Premier Press: Embracing The Spirit of Convergence
Premier Press is a company that never stands still. It embraced the concept of convergence long before it became an industry buzzword, evolving during the past 45 years from a small shop with a single pressman to a 170,000-sq.-ft. facility today in Portland. Ore., with more than 140 team members. The one constant has been a dedication to customer service and a spirit of innovation that has allowed the company to excel in managing projects from initial concept all the way to distribution and warehousing.
As part of that mission to serve customers across the entire gamut of a project, “It was natural for us to move into other services,” Juli Cordill, managing director and CMO, says. Her father, Arnold Wheeler, founded the company as Pep Printing, and today it remains a family business. “We are always pushing the bar on technology, always trying to push the limits,” continues Cordill. “A lot of clients come to us to do the impossible.”
Starting out in commercial sheetfed offset printing, the shop added digital printing, and then direct mail and program work, expanding the range of options it could offer its clientele. “That helped us get through some rough times in offset,” Cordill notes.
Premier Press has also been a leader from an environmental sustainability standpoint, as exemplified by its carbon-neutral, 100% wind-powered status and its SGP certification.
Recently, it has also begun offering services such as custom or influencer packaging — shorter runs where brands want to prototype a new design or want to create something innovative and out-of-the-box for a small group of targeted consumers.
But the most recent addition to its creative services lineup — photography — came along with the shop’s acquisition of JTW Partners in late 2018. “Photography is a whole new ballgame for us,” Cordill says. Premier Press originally looked to JTW for its dye-sublimination fabric printing capabilities — another new service it is gaining in the acquisition — but Premier viewed the opportunity to add commercial photographers and production artists with prototyping and post-production retouching expertise as a way to offer even more turnkey solutions.
“It was an opportunity to onboard team members who are leaders in that field,” Cordill notes. “It was a bonus for us. Photography fits in nicely with the creative services we’re already providing. We can now do backup color retouching or take on a whole project, doing full photo shoots. It’s breaking new ground for us, for sure, and it’s very exciting.”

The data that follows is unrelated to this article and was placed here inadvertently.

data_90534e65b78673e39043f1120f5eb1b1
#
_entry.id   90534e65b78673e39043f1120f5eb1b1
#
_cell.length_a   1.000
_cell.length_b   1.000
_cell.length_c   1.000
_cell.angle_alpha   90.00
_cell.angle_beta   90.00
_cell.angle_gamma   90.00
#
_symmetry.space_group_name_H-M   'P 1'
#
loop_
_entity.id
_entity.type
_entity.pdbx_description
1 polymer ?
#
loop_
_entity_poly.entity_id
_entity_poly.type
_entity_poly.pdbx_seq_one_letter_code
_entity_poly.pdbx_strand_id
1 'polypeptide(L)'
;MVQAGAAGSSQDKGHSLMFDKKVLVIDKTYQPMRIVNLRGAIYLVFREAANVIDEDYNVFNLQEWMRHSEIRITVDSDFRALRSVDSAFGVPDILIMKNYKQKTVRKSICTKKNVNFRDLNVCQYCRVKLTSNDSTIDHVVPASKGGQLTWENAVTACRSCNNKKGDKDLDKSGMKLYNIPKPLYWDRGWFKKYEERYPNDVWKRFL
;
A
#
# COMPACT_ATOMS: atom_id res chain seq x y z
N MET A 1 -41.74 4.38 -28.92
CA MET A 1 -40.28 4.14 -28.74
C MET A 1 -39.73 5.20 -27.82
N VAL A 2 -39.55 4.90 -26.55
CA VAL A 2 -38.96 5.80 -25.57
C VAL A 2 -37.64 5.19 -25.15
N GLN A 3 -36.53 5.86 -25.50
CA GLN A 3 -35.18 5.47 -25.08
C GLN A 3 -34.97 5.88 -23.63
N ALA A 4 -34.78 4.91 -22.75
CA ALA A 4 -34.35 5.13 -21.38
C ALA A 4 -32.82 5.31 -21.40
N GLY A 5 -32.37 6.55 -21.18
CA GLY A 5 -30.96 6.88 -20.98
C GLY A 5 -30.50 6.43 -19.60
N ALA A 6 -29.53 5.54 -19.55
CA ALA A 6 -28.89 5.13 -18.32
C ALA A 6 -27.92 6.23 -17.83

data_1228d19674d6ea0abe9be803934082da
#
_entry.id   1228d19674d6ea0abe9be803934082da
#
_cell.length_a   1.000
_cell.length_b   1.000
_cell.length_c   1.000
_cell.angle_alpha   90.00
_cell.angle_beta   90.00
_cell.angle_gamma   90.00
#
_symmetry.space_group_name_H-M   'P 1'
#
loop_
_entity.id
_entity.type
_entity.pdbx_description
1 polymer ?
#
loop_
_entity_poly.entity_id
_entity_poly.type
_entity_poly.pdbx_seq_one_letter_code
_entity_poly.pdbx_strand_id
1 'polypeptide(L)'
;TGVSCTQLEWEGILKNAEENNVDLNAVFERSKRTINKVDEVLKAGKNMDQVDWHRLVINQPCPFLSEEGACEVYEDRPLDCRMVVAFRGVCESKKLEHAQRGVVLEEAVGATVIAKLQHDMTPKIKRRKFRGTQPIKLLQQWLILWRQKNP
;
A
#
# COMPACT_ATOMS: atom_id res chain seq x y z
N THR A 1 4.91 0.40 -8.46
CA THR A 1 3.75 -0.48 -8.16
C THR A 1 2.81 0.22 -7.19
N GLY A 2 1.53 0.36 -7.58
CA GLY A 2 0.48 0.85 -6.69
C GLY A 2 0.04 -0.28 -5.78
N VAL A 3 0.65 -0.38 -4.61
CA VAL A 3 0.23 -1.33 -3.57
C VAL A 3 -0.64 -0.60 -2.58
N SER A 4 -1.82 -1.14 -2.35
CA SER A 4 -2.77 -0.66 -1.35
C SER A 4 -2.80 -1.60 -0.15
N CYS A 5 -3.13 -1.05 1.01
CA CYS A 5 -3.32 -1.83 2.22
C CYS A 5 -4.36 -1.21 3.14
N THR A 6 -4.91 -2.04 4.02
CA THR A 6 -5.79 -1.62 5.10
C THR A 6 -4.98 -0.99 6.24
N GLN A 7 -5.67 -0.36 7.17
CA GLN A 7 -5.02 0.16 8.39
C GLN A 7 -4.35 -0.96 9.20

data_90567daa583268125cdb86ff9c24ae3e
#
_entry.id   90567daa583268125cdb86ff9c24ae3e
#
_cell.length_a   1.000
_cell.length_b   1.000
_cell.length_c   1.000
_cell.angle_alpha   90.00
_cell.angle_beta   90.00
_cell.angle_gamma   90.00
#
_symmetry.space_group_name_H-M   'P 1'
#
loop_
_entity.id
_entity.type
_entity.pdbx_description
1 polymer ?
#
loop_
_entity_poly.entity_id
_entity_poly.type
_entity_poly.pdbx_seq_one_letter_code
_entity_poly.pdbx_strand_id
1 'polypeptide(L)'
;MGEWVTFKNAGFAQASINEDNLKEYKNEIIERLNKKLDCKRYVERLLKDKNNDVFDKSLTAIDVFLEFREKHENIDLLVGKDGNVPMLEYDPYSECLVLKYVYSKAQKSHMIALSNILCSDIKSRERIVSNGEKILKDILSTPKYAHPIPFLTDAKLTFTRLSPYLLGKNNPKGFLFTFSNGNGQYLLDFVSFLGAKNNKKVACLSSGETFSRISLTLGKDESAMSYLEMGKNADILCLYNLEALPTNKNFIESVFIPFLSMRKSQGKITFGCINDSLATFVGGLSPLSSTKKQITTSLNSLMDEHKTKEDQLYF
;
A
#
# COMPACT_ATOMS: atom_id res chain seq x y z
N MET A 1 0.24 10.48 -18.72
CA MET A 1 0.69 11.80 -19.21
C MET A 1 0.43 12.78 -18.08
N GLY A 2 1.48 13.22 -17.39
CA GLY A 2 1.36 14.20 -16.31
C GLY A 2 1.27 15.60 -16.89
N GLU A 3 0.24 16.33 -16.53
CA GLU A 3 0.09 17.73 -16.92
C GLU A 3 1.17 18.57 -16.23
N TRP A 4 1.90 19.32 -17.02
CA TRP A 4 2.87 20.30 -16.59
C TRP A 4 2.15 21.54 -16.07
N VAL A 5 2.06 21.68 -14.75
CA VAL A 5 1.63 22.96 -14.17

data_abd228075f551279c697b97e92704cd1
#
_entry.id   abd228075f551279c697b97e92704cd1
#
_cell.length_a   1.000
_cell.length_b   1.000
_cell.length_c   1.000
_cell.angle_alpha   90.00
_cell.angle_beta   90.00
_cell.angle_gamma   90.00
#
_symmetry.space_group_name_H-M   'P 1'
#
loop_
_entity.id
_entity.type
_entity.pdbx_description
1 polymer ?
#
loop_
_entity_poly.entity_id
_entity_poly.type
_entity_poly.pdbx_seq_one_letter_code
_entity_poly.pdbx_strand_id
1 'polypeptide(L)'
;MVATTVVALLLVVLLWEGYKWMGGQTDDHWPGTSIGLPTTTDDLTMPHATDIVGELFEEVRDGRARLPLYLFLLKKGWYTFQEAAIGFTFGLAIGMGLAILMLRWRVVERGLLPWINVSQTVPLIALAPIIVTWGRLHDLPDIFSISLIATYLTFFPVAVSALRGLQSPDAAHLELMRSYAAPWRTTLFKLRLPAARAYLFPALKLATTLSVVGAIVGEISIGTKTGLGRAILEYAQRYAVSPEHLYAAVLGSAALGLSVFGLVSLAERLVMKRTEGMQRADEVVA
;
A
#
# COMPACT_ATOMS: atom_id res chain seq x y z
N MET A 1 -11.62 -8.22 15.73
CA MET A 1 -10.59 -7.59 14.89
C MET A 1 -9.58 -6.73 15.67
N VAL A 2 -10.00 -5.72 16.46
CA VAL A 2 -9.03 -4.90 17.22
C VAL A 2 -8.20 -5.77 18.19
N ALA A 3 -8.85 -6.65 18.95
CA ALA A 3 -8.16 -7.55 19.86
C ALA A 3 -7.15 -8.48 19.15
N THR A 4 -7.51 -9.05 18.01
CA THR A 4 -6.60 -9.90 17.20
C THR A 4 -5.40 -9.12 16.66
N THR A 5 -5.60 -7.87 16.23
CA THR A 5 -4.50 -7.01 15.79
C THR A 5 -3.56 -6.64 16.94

The service is still brand new for Premier Press, with the new team members for now focusing on the work they already had lined up before the acquisition. That said, Cordill is already planning how to roll it out to the Premier Press customer base. “I’m thinking the best opportunity will be starting off small, taking on [customers’] overload work,” she says. “I believe there is a lot of opportunity in that area.”
Digital Photography for the Digital World
All of the new employees and the equipment they brought with them have been tucked into the existing Premier Press facility, allowing the company to integrate the new services more easily into its existing workflows. Much of the work right now consists of digital photography for projects such as websites and online catalogs, rather than for print campaigns, but, according to Cordill, “that is a great synergy to help us start moving more into the digital world, as well.”
And further expansion is absolutely on the table for the company. Cordill notes that right now, expanding the creative and agency side of the business is a top priority, with the new commercial photography services playing a pivotal role, but project management and diving further into package prototyping is also going to be a major element of the business going forward.
The shop also recently purchased a new HP Indigo digital press, upgrading the shop’s digital capabilities and allowing it to offer more comprehensive print options as well. “We are really committed to keeping the printing side of the business,” says Cordill. “Print is important to us, and it supports the other side of the business. We are not looking at getting rid of it — we are looking at expanding both sides. And we still do a lot of offset printing as well. Offset still has a big part to play — not as big as it used to be, but still a part.”
She notes that high-end offset output, in particular, has become something of a niche market, with many of the shop’s competitors going out of business over the years. “There just aren’t as many companies that can do the really high-end work anymore,” Cordill adds. “We are definitely a leader in that market, and there’s opportunity there. Not like it used to be, but it’s there.”
Another element the company is looking to grow is the wide-format digital printing side of the business, with Cordill noting they are considering expanding their capabilities and capacity in that space. “And continuing to grow the direct mail and online ordering solutions program work is also a focus for us,” she reveals.
“I see us continuing to grow,” she continues. “Probably expanding more into digital marketing materials as well. We’ve always been really good at keeping an eye out for what’s next and being able to move and go after it.”
Premier Press truly embodies “convergence” and what success can look like when printers start to look beyond the presses. Print remains a strong element of the company’s business model, but it is also supporting other services and directions, allowing Premier Press to grow and change as the needs of the industry and the market shift.
It is a company never content to accept good enough, or to stop looking ahead at what might be next. “And that makes it fun,” Cordill concludes. “It’s never boring around here.”